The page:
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Showing posts from October, 2014

One-To-Many Relationship in a Google Spreadsheet

It's often the case that you want and need to be creating a database to store your data, but Google Spreadsheets are just so handy aren't they? But Google Spreadsheets are very good at relational data.

Here's an example where, you want to have one column for the name of your recipe and another for the ingredients ( comma separated ).

How you use this script is you click on the cell you want to be relational and choose the Admin > Show Relationship Editor. This opens up a dialog window showing you all the options included so far. You then alter the ingredients and it saves a comma separated list into the spreadsheet.







Here's the spreadsheet. Use File > Make a copy to see it work and rummage around in the code.

If anyone can help make the UI prettier I'd be grateful, thanks.

The Problem With Google

I'm too old to be fan of technology, but I quite like lots of it, and you can't argue that Google have definitely taken the lead on collaboration. At the core of all its products is the idea that what you are working on, you will want to involve other people, as collaborators, as commenters, as mentors or viewers.

But Google's model of collaboration is all wrong. Or rather, we've adopted Google tools at the university and although they provide the best tools for collaboration, their model of collaboration is hurting us. 
Google's model of collaboration best matches a small business and individual. This is reflected in how Google Drive works.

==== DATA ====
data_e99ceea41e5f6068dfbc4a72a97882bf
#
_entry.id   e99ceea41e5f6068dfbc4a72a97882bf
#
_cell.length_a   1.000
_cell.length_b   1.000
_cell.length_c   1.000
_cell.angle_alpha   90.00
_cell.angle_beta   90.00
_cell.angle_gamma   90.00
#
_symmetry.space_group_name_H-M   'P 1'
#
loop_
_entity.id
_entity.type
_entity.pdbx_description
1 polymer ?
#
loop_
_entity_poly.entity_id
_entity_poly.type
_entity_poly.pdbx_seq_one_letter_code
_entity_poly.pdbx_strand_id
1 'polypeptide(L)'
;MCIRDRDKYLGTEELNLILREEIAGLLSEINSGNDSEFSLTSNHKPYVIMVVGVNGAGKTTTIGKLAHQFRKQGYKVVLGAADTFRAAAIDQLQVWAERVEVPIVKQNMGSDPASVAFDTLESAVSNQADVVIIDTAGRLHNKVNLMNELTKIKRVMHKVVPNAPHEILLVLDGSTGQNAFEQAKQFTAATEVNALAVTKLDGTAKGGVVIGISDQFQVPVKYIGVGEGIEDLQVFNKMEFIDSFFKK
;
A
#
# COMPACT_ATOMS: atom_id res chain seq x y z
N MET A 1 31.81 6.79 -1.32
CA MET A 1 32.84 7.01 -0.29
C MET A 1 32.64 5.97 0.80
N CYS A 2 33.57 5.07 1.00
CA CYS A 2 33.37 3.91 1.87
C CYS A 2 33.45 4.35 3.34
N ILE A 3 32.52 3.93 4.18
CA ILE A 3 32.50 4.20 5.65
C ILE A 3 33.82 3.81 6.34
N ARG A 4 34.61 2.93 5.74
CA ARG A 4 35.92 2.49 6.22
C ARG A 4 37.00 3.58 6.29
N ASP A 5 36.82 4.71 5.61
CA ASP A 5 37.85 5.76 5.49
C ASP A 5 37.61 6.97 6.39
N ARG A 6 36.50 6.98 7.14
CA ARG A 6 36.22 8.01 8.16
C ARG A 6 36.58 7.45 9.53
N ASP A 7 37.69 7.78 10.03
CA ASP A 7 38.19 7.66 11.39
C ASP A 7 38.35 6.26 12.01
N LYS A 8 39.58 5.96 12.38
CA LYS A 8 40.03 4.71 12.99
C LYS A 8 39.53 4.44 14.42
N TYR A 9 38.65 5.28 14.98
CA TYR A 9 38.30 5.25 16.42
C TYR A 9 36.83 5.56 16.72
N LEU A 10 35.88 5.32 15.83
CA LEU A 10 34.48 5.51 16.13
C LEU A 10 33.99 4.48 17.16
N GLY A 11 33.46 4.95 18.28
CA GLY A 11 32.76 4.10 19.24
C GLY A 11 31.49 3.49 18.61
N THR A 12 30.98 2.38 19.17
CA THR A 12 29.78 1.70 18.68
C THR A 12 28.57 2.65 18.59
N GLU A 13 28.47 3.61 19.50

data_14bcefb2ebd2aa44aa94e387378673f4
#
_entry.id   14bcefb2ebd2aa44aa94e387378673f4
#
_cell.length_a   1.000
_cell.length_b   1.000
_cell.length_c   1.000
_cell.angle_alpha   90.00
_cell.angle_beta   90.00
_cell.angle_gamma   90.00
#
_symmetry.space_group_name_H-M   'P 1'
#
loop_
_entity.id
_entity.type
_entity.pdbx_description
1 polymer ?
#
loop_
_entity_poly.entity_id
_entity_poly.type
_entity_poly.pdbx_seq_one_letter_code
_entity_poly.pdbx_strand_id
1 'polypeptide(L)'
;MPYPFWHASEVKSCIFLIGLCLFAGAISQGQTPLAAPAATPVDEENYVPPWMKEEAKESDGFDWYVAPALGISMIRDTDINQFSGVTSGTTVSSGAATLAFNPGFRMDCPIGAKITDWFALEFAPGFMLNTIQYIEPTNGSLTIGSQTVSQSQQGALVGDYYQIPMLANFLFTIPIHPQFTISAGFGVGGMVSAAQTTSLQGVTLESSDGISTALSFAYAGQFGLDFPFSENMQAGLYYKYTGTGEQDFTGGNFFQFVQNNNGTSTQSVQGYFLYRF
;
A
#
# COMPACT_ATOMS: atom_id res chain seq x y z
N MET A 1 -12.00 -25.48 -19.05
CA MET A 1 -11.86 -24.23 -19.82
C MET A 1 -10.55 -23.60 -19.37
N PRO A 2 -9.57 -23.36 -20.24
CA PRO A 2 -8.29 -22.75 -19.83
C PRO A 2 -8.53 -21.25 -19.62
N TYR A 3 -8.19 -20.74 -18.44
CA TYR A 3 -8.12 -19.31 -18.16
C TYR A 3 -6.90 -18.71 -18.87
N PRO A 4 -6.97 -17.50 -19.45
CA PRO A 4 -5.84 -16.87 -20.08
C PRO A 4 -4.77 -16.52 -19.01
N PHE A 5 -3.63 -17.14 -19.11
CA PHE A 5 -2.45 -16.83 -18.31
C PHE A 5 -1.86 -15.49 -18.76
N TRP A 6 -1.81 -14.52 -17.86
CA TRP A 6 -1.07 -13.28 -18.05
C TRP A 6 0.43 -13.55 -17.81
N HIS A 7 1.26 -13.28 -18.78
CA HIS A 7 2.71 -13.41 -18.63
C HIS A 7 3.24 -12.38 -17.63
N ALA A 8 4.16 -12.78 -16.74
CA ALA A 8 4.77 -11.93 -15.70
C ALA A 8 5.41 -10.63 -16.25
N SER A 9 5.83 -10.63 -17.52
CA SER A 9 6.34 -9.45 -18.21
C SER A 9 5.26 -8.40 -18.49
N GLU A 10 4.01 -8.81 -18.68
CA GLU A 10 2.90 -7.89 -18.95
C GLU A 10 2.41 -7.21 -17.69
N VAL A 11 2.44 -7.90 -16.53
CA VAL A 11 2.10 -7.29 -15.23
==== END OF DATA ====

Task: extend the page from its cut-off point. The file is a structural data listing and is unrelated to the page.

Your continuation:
For example, in Google Drive, if you create a file, only you can delete it. That's great isn't it? Except because a file is yours, when you leave the university, unless your admins move ALL your files to someone else, they're gone. 
Before leaving the university, you could individually make someone else the owner o…

Creating a Documentation Process With Google Forms, Documents and Spreadsheets.

We wanted to improve the way people at the University request new software and tools. This is a process that requires lots of people's feedback and needs to be very flexible. We need to get software experts to look at it, security teams, the support teams, teaching experts to see if is a good pedagogical match. We need the licensing to looked at and the usability and accessibility. The list is astonishingly long and in these cases it often gets so that your process map just starts to look like infinite spaghetti. No wonder it didn't quite work, infinite spaghetti is always troublesome.

Much of my work involves trying to find a workable solution to a fiendish problem.. it's simplicity hunting. And when working with people around the university it's clear that they really don't want a tool that solves their immediate problem, they want abilities that solve problems like these. This is a very different thing. And besides I personally couldn't create

So, out of nec…